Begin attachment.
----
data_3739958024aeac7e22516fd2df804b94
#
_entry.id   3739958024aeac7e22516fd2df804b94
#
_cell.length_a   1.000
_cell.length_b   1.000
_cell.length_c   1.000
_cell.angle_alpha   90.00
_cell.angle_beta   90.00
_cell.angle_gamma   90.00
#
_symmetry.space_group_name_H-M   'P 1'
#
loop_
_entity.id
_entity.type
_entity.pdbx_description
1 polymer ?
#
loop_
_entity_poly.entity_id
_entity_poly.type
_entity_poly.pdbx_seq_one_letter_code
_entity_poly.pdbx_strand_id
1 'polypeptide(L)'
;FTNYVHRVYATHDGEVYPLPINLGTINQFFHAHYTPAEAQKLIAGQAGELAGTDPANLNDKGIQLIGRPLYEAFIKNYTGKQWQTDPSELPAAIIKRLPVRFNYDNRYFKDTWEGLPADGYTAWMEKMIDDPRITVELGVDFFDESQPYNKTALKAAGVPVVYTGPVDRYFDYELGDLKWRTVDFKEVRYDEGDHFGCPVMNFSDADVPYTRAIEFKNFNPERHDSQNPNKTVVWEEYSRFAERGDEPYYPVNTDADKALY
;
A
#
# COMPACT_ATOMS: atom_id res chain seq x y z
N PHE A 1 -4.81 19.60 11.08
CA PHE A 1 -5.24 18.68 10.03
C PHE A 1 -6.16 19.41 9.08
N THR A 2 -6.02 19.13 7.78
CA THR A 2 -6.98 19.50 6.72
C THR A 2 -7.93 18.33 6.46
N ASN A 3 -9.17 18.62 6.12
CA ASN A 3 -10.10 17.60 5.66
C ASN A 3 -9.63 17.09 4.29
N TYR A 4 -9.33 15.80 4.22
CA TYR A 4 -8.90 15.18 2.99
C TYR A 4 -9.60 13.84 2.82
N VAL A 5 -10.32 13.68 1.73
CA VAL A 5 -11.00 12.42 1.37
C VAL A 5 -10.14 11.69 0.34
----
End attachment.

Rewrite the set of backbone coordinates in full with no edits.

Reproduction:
data_3739958024aeac7e22516fd2df804b94
#
_entry.id   3739958024aeac7e22516fd2df804b94
#
_cell.length_a   1.000
_cell.length_b   1.000
_cell.length_c   1.000
_cell.angle_alpha   90.00
_cell.angle_beta   90.00
_cell.angle_gamma   90.00
#
_symmetry.space_group_name_H-M   'P 1'
#
loop_
_entity.id
_entity.type
_entity.pdbx_description
1 polymer ?
#
loop_
_entity_poly.entity_id
_entity_poly.type
_entity_poly.pdbx_seq_one_letter_code
_entity_poly.pdbx_strand_id
1 'polypeptide(L)'
;FTNYVHRVYATHDGEVYPLPINLGTINQFFHAHYTPAEAQKLIAGQAGELAGTDPANLNDKGIQLIGRPLYEAFIKNYTGKQWQTDPSELPAAIIKRLPVRFNYDNRYFKDTWEGLPADGYTAWMEKMIDDPRITVELGVDFFDESQPYNKTALKAAGVPVVYTGPVDRYFDYELGDLKWRTVDFKEVRYDEGDHFGCPVMNFSDADVPYTRAIEFKNFNPERHDSQNPNKTVVWEEYSRFAERGDEPYYPVNTDADKALY
;
A
#
# COMPACT_ATOMS: atom_id res chain seq x y z
N PHE A 1 -4.81 19.60 11.08
CA PHE A 1 -5.24 18.68 10.03
C PHE A 1 -6.16 19.41 9.08
N THR A 2 -6.02 19.13 7.78
CA THR A 2 -6.98 19.50 6.72
C THR A 2 -7.93 18.33 6.46
N ASN A 3 -9.17 18.62 6.12
CA ASN A 3 -10.10 17.60 5.66
C ASN A 3 -9.63 17.09 4.29
N TYR A 4 -9.33 15.80 4.22
CA TYR A 4 -8.90 15.18 2.99
C TYR A 4 -9.60 13.84 2.82
N VAL A 5 -10.32 13.68 1.73
CA VAL A 5 -11.00 12.42 1.37
C VAL A 5 -10.14 11.69 0.34